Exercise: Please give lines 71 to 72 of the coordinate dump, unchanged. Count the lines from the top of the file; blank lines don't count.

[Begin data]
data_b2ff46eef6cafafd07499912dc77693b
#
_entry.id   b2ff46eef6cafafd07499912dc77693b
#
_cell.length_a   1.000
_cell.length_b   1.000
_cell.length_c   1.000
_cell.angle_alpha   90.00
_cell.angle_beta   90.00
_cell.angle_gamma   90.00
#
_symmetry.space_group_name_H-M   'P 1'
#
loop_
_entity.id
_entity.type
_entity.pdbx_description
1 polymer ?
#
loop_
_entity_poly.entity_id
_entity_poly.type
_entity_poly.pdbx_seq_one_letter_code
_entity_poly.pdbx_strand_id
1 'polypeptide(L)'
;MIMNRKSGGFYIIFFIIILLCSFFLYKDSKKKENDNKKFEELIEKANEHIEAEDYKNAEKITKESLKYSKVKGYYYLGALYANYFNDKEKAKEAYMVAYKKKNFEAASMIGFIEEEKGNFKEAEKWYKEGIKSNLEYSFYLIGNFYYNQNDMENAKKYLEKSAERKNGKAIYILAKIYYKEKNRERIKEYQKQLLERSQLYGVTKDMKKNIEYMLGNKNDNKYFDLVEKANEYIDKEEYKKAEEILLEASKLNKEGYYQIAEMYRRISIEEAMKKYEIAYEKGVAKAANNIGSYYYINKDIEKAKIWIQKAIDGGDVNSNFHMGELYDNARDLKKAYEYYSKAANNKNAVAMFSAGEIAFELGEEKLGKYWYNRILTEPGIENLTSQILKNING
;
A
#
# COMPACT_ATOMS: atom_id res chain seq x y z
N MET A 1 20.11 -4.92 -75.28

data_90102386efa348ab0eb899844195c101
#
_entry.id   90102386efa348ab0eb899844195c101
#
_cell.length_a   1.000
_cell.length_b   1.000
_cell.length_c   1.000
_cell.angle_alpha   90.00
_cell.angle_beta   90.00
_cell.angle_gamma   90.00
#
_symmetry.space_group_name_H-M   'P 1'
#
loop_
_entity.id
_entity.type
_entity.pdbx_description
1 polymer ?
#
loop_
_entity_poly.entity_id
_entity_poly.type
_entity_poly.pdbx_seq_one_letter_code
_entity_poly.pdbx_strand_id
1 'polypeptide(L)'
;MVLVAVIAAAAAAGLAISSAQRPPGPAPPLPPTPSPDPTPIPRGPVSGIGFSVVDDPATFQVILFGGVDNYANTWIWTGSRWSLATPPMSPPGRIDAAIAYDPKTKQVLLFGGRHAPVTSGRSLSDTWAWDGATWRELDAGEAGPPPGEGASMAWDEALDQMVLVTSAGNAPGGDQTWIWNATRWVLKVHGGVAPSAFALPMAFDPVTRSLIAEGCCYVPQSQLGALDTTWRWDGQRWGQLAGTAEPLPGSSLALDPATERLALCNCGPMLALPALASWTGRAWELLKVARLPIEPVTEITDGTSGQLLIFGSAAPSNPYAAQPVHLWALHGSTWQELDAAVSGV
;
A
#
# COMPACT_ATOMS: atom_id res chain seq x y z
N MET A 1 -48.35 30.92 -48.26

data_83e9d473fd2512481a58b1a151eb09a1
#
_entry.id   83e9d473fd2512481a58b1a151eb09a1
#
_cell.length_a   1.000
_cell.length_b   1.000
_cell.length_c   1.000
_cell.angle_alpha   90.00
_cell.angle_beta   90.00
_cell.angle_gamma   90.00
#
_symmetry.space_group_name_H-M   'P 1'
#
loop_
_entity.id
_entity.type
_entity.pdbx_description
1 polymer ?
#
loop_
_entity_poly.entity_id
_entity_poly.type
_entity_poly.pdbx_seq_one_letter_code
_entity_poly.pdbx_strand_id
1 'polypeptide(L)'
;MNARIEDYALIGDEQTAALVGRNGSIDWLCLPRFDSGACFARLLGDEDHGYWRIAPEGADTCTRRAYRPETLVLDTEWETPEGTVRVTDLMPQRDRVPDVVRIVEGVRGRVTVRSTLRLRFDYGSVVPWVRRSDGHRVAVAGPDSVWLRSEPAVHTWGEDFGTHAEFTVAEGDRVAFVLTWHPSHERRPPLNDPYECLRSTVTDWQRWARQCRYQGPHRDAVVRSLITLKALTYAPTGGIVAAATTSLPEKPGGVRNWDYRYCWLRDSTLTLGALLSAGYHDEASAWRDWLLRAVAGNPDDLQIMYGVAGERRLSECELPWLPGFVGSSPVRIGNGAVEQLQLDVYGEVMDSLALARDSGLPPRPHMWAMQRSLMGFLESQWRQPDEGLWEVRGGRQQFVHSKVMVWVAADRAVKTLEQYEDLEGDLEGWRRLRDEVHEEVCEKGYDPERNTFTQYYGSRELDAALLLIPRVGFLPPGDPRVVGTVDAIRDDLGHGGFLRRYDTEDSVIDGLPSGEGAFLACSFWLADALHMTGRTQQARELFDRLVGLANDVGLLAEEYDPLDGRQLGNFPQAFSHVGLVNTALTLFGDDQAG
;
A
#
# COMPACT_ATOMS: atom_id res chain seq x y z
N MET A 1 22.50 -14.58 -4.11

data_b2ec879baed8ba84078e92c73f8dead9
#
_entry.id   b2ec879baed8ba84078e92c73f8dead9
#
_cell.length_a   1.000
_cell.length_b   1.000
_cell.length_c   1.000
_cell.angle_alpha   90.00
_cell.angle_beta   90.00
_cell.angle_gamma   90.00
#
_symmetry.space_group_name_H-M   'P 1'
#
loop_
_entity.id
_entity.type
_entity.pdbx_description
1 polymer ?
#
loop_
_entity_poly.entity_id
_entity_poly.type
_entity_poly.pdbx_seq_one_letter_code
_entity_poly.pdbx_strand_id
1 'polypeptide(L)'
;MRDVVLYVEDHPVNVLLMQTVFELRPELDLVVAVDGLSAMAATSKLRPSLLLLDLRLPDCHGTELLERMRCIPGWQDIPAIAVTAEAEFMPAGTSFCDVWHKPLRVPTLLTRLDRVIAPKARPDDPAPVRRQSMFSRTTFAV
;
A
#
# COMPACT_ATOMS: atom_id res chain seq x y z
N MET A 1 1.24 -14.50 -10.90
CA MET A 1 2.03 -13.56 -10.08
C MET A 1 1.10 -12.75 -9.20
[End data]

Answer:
_cell.angle_beta   90.00
_cell.angle_gamma   90.00